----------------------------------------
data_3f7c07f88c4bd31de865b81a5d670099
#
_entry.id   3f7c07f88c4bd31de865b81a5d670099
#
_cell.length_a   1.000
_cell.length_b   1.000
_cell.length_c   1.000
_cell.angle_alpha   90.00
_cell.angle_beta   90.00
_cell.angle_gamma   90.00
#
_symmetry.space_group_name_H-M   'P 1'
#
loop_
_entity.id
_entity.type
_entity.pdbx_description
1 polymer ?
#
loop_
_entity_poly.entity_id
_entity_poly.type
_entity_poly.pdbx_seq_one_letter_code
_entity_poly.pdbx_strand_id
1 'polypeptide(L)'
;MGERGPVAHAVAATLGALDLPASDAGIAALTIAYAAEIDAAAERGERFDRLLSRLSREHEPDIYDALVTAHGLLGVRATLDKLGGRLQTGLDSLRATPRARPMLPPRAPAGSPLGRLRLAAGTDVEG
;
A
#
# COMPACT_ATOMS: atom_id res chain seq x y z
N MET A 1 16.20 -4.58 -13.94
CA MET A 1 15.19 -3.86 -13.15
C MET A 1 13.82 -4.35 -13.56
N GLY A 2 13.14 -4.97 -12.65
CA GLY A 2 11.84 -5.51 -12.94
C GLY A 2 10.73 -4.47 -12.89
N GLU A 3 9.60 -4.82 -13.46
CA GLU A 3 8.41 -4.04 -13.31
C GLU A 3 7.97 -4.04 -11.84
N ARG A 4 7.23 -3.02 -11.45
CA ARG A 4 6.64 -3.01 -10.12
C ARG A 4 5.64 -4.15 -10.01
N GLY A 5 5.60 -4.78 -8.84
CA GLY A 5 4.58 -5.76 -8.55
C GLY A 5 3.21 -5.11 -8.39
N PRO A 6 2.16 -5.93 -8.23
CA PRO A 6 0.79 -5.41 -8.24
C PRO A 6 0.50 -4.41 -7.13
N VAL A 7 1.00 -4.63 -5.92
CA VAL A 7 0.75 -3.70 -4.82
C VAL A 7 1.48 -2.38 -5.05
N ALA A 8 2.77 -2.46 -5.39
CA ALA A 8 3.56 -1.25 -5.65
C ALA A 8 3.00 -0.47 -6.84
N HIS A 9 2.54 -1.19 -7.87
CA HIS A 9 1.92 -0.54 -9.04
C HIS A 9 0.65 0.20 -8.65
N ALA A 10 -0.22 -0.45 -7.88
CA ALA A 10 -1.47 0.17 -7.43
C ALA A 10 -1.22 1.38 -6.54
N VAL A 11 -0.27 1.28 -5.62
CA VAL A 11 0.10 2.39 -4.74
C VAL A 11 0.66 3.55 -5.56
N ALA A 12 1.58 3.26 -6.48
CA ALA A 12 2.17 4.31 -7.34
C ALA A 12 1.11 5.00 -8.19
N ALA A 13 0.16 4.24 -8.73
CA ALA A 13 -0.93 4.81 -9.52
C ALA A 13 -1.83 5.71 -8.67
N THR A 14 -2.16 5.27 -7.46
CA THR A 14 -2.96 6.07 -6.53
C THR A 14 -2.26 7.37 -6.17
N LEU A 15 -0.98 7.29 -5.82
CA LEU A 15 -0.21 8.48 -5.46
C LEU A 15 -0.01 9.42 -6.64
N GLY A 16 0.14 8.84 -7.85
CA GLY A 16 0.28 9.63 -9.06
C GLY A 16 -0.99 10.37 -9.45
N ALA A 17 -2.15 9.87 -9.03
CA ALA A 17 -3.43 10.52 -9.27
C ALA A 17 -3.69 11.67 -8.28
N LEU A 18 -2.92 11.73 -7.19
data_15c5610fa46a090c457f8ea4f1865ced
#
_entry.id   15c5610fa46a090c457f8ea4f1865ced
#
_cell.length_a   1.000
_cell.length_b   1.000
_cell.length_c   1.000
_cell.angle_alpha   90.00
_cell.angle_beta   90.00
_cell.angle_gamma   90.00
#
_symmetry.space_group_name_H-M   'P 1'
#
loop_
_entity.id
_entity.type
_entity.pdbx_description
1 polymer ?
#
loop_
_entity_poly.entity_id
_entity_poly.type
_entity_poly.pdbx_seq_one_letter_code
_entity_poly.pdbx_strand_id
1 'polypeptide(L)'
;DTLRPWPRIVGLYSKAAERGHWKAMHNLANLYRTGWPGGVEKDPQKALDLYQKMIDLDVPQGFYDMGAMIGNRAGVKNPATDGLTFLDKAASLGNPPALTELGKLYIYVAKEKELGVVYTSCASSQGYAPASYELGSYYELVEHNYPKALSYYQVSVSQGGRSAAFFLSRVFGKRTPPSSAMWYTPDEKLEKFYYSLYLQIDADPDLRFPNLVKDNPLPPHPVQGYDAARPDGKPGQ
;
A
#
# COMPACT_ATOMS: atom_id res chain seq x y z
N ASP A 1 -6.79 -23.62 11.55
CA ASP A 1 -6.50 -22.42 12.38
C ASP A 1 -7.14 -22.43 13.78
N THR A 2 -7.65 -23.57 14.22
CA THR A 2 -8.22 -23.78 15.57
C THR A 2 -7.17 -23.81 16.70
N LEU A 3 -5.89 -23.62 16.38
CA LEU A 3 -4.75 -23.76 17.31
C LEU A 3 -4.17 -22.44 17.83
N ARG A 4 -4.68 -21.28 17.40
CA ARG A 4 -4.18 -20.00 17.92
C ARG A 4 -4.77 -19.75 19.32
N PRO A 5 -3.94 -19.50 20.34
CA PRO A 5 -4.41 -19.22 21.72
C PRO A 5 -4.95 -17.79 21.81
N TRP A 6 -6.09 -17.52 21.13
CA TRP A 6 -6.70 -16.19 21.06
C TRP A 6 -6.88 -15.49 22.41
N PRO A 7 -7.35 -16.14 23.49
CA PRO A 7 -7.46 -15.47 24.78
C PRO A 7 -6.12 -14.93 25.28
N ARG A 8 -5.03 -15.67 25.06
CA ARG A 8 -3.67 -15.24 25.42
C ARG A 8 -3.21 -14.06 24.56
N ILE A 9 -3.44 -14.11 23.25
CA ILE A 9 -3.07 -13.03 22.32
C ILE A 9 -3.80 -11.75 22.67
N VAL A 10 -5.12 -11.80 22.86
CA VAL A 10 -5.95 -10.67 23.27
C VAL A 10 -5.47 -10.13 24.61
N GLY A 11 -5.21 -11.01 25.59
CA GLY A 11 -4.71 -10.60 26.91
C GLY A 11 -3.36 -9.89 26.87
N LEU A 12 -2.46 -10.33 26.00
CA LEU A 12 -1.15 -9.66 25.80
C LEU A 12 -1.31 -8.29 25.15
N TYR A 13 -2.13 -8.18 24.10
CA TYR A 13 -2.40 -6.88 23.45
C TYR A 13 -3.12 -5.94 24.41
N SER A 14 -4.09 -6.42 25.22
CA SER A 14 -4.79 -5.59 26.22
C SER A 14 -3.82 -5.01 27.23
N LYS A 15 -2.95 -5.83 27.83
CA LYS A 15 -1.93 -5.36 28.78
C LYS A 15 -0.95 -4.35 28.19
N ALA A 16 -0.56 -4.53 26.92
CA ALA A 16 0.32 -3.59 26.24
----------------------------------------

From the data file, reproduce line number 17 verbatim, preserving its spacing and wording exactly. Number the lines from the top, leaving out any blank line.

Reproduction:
_entity.pdbx_description